Leak allegations ‘nonsense’, says haulage association executive

Rod McKenzie has denied briefing the media about a meeting between fuel industry chiefs and the Cabinet Office to discuss possible petrol shortages.

Vehicles at a petrol station
Vehicles at a petrol station

A senior figure at the Road Haulage Association (RHA) has branded claims by the Transport Secretary that he was behind the leak that sparked the panic buying of fuel as “nonsense”.

Ministers have said the leak of fuel industry chiefs’ concerns that petrol and diesel stocks were at two-thirds of normal levels sparked the rush among drivers to fill up.

Rod McKenzie, managing director of policy and public affairs at the RHA, has been cited as the source of the leak – a claim he denies.

But Grant Shapps doubled down on the claims, telling Sky News’ Trevor Phillips On Sunday programme: “There was a meeting which took place about 10 days ago, a private meeting in which one of the haulage associations decided to leak the details to media, and that has created, as we have seen, quite a large degree of concern as people naturally react to those things.”

Mr McKenzie told the PA news agency: “The allegation against me is nonsense.

“I was not in the meeting. I was not briefed about the meeting afterwards. I certainly didn’t brief any journalists about the meeting about which I knew nothing.

“It is entirely without foundation.”

Mr McKenzie said the current shortage of lorry drivers had been a long time in the making and was a result of a “cocktail of chaos” including a pre-existing shortfall, the pandemic and Brexit.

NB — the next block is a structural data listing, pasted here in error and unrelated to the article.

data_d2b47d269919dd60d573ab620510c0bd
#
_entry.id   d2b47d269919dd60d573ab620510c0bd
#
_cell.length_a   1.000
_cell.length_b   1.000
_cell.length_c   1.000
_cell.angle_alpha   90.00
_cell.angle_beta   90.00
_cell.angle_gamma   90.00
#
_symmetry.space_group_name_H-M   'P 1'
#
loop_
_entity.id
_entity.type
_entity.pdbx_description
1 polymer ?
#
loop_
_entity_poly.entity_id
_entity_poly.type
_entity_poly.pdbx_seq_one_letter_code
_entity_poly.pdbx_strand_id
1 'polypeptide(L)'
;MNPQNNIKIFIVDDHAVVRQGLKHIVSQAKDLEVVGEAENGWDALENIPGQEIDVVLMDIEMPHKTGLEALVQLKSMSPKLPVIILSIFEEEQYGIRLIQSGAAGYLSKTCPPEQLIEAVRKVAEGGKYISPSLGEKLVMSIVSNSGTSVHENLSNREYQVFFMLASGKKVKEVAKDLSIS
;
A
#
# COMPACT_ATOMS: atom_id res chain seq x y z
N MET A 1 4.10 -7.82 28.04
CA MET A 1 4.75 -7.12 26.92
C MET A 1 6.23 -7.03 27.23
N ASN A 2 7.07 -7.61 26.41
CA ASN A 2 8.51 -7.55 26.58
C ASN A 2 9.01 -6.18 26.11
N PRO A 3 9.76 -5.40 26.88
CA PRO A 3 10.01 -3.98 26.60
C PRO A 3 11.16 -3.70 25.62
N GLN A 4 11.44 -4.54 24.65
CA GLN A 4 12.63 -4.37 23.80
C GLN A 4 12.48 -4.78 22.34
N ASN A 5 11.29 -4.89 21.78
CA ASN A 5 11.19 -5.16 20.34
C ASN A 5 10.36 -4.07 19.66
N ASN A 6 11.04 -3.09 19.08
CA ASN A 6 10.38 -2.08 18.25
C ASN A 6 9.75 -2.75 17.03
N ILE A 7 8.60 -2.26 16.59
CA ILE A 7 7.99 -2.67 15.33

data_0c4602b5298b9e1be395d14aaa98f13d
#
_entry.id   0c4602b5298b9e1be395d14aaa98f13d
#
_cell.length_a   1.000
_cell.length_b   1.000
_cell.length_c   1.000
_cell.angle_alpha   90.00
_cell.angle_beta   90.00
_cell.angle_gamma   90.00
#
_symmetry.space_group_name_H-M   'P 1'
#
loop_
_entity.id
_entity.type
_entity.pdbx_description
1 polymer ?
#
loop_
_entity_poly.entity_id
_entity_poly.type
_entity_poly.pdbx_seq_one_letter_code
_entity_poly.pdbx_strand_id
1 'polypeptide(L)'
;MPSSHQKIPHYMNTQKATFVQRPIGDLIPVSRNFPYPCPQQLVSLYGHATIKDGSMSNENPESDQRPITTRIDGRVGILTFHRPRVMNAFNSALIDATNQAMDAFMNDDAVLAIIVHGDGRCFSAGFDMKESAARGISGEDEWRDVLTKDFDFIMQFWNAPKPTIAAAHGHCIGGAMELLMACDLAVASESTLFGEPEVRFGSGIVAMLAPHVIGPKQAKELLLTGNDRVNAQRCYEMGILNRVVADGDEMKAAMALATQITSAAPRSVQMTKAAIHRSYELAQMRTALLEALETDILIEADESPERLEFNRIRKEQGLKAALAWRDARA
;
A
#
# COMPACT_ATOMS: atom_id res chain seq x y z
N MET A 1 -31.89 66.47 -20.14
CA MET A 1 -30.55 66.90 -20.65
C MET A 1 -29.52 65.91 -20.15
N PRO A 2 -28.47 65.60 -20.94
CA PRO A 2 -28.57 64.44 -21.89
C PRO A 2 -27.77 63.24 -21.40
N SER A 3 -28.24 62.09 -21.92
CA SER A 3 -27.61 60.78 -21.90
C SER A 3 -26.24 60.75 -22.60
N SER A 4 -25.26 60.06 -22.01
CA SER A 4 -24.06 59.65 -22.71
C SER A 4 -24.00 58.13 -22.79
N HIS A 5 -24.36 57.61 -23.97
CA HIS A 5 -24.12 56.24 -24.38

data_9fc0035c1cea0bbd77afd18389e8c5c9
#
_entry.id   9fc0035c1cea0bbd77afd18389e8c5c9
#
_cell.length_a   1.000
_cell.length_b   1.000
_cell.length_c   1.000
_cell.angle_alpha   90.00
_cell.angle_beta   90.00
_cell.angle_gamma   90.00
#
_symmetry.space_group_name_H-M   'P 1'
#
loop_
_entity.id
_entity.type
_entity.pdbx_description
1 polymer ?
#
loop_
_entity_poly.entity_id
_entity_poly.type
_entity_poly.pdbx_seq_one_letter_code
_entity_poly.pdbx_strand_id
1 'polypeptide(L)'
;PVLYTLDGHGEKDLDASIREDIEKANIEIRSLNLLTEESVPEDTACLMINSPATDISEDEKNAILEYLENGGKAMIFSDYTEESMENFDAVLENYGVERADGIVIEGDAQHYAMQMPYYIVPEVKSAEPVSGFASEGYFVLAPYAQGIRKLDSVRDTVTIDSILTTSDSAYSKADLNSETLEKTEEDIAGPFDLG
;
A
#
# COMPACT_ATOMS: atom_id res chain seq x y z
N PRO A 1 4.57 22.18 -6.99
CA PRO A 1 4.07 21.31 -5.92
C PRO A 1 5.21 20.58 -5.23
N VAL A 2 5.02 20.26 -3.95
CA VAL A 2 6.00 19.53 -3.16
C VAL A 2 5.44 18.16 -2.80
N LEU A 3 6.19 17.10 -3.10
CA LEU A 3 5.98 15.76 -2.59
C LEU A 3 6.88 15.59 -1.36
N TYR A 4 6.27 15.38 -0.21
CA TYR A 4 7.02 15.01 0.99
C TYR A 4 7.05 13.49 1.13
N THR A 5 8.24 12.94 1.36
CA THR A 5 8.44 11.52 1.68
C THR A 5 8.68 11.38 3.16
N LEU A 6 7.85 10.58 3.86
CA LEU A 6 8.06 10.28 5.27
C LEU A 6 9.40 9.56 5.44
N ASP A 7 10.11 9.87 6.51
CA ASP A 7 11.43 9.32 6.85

He said the industry had been short of around 50,000 drivers before Brexit, while a further 20,000 had left after the UK quit the EU.

In addition, 40,000 trucker training tests were cancelled during the pandemic, leaving a shortage of more than 100,000 drivers.

“There is a cocktail of chaos here, it’s not one single thing – I appreciate the Government is briefing that it’s all about Covid-19, but there is a historic shortage in this country,” he said.

Although some employers were now offering salaries in excess of £50,000 to recruit British drivers, Mr McKenzie said it was unclear if they would stay at that level.

“It is good to see salaries rising, it is long overdue. Truckers do a great public service job and they need to be properly paid,” he said.

“But of course that is only part of the package, because the other is about conditions – roadside conditions are pretty poor.”

Mr McKenzie warned that the current shortage could get worse if action was not taken, as the average age of UK lorry drivers was 57 and not enough young drivers were replacing those that retired.

“I was at a roadside truck stop last week – there were 70 trucks parked up and one lavatory between them, and that puts women off going into the profession and it puts young Brits off generally,” he said.

Mr McKenzie said that as well as a lack of toilets and showers, there were relatively few safe parking facilities in the UK and drivers were often not treated well by employers and customers.

“I think one of the things we need to address in this country is the way we treat and regard truckers, and a lot of them talk about the very bad treatment they get at distribution centres when they’re delivering – they’re told to wait or they are shouted at,” he said.

“Most of us in that job don’t have that sort of relationship with customers, with stakeholders, with bosses or whatever, so there is a real holistic need to address all these problems together.”

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